New health records sharing plan introduced for Suffolk
PUBLISHED: 19:06 04 February 2020 | UPDATED: 19:06 04 February 2020
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Patients in Suffolk will experience more efficient liaison between healthcare providers, thanks to a new medical records system.
My Care Record allows different healthcare providers to access up-to-date health records of patients, which aims to make the service more efficient, reduce waiting times and prevent needless mistakes.
Developed in May last year, health professionals previously needed to seek permission from patients for their health records to be shared between organisations, but now must 'opt-out' rather than 'opt-in'.
It means that 75% of the county's one million patients are now signed up, giving them an increased prospect of good care.
Among the benefits for patients will be the ability to see exactly which organisations are part of the scheme, a reduced need for different health organisations to have to ask patients what medication they are on, and the ability to find out key details for vulnerable patients quicker.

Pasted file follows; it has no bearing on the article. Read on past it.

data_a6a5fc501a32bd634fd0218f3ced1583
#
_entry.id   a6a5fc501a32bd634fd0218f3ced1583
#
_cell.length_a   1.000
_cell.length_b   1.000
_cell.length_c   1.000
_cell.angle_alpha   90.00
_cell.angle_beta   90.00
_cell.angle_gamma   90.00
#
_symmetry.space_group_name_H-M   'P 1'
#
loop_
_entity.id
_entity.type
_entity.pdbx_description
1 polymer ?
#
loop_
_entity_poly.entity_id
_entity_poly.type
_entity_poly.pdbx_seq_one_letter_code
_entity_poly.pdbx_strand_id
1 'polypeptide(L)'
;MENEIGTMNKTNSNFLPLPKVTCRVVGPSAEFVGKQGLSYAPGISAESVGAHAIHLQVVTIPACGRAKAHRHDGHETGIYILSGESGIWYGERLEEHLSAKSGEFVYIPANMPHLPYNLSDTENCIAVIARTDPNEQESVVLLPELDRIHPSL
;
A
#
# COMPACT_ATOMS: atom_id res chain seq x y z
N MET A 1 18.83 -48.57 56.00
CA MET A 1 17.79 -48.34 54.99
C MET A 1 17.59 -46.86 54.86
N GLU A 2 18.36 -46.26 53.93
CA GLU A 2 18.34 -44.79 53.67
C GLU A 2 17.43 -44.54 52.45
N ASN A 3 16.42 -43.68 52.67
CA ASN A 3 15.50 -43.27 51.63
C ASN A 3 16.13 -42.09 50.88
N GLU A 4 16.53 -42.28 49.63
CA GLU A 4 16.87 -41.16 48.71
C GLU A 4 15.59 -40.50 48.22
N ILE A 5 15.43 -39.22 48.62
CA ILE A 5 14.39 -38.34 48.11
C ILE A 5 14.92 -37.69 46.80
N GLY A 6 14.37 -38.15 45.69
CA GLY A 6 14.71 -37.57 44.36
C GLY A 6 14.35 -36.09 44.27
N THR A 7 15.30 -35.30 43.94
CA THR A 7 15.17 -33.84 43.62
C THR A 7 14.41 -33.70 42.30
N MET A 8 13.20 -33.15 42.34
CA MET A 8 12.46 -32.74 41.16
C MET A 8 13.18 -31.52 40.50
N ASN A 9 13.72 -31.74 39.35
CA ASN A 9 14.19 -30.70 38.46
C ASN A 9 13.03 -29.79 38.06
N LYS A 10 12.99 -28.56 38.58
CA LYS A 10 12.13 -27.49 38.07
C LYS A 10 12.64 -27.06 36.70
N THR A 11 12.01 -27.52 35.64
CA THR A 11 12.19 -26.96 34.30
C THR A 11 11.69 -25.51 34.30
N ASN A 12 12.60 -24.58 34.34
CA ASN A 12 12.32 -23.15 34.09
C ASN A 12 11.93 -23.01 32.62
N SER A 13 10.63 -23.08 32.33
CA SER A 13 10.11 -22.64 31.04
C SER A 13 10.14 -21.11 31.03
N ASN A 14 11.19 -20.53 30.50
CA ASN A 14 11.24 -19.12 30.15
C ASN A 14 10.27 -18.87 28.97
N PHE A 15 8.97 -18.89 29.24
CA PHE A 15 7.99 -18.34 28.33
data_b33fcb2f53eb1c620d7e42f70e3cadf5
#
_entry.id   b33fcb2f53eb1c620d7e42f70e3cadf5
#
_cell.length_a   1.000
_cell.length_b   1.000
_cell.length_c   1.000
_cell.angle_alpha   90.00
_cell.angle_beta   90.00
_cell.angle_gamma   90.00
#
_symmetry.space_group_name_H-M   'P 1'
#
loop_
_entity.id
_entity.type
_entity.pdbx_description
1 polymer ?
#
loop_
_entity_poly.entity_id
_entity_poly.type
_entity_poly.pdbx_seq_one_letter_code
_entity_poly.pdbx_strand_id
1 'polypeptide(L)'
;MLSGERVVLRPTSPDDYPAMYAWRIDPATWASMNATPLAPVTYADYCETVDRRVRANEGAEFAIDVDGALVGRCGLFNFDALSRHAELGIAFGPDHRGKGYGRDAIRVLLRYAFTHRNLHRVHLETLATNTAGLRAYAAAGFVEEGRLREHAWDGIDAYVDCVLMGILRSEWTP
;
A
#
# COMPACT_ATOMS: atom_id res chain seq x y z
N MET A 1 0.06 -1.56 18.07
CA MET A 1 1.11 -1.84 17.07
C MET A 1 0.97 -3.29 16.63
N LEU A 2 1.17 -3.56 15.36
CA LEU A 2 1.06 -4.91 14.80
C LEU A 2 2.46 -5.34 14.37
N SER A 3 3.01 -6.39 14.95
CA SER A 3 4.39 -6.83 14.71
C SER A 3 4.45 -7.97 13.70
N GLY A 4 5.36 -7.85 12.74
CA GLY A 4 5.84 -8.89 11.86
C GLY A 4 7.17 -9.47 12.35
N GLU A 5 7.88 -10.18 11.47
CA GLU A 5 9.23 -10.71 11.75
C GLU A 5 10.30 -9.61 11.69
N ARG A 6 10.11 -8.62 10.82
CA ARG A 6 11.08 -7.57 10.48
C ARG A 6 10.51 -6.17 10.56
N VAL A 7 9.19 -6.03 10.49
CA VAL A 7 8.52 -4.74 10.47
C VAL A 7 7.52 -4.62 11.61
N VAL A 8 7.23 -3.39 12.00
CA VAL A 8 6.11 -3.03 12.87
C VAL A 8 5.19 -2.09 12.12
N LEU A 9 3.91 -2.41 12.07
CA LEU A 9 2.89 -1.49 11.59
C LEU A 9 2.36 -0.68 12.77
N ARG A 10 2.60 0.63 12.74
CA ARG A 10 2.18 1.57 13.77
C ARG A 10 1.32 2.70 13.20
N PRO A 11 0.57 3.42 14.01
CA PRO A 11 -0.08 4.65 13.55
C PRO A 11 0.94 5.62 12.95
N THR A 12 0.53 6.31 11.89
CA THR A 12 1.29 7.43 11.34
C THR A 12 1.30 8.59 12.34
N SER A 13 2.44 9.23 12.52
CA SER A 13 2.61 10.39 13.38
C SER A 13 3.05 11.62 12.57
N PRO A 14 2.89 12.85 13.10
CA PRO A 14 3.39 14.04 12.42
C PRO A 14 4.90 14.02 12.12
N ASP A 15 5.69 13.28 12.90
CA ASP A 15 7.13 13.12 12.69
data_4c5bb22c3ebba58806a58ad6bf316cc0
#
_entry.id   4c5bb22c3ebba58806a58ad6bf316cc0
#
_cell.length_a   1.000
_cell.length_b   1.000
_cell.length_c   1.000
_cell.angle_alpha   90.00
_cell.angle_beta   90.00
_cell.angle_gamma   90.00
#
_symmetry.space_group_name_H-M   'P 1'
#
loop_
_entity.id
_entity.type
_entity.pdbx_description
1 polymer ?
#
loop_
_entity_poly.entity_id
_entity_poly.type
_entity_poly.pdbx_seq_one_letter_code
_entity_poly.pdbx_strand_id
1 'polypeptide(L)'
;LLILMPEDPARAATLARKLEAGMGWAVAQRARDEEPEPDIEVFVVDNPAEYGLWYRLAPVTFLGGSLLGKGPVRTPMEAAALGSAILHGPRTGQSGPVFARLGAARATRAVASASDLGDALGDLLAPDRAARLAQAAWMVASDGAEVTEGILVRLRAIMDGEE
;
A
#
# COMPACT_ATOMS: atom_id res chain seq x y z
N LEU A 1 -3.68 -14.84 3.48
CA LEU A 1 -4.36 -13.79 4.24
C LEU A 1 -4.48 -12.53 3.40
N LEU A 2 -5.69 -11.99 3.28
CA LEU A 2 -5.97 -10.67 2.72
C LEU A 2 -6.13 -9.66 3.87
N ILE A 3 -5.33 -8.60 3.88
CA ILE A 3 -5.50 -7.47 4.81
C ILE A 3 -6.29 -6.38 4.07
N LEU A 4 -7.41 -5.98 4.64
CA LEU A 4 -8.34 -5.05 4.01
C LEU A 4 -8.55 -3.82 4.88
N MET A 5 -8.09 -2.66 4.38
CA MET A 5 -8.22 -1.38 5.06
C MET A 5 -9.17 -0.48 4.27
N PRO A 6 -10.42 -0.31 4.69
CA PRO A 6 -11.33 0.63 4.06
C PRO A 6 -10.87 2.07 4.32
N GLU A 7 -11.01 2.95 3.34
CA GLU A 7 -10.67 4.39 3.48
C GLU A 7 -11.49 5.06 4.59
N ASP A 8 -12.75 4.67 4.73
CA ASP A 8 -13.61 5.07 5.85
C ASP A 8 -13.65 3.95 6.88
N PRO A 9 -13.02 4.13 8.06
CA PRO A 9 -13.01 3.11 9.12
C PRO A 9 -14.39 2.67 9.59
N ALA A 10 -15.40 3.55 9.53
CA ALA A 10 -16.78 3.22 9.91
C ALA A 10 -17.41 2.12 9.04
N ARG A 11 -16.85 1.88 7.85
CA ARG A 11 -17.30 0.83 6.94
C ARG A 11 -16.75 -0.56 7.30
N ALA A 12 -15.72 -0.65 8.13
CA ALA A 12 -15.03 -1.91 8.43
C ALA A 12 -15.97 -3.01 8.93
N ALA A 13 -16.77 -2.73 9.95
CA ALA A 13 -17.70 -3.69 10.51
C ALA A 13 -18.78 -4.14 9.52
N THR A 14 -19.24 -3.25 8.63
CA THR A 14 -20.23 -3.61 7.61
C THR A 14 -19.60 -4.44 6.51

It means that unnecessary tests will not have to be made, saving time and money.
It could also help prevent the kinds of missed information that can contribute to serious failings or deaths.
Julie Irving, information sharing programme manager with the Ipswich and East Suffolk and West Suffolk clinical commissioning groups, said: "It will cut out the unnecessary questions.
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"A community nurse treating someone in their own home can work out a care plan in 20 minutes instead of 90 minutes - there are huge efficiencies to be had here.
"It's better for patients who don't know what medication they are on."
According to the CCGs, many patients incorrectly thought this was technology the health organisations already had in place.
The scheme has cost £230,000 to set up, with a further £70,000 in future improvements.
The wider plan is for it to be introduced across the whole of the region.
Currently voluntary organisations are not signed up, but future developments plan to introduce those where necessary.
Dr John Oates, clinical lead for integrated care at the CCGs, said: "We can start to look at services as one.
"If an ambulance and a GP share information in real time for example, you can start to make operational changes around a patient to support them, and you can see how that will make a difference to the quality of care."
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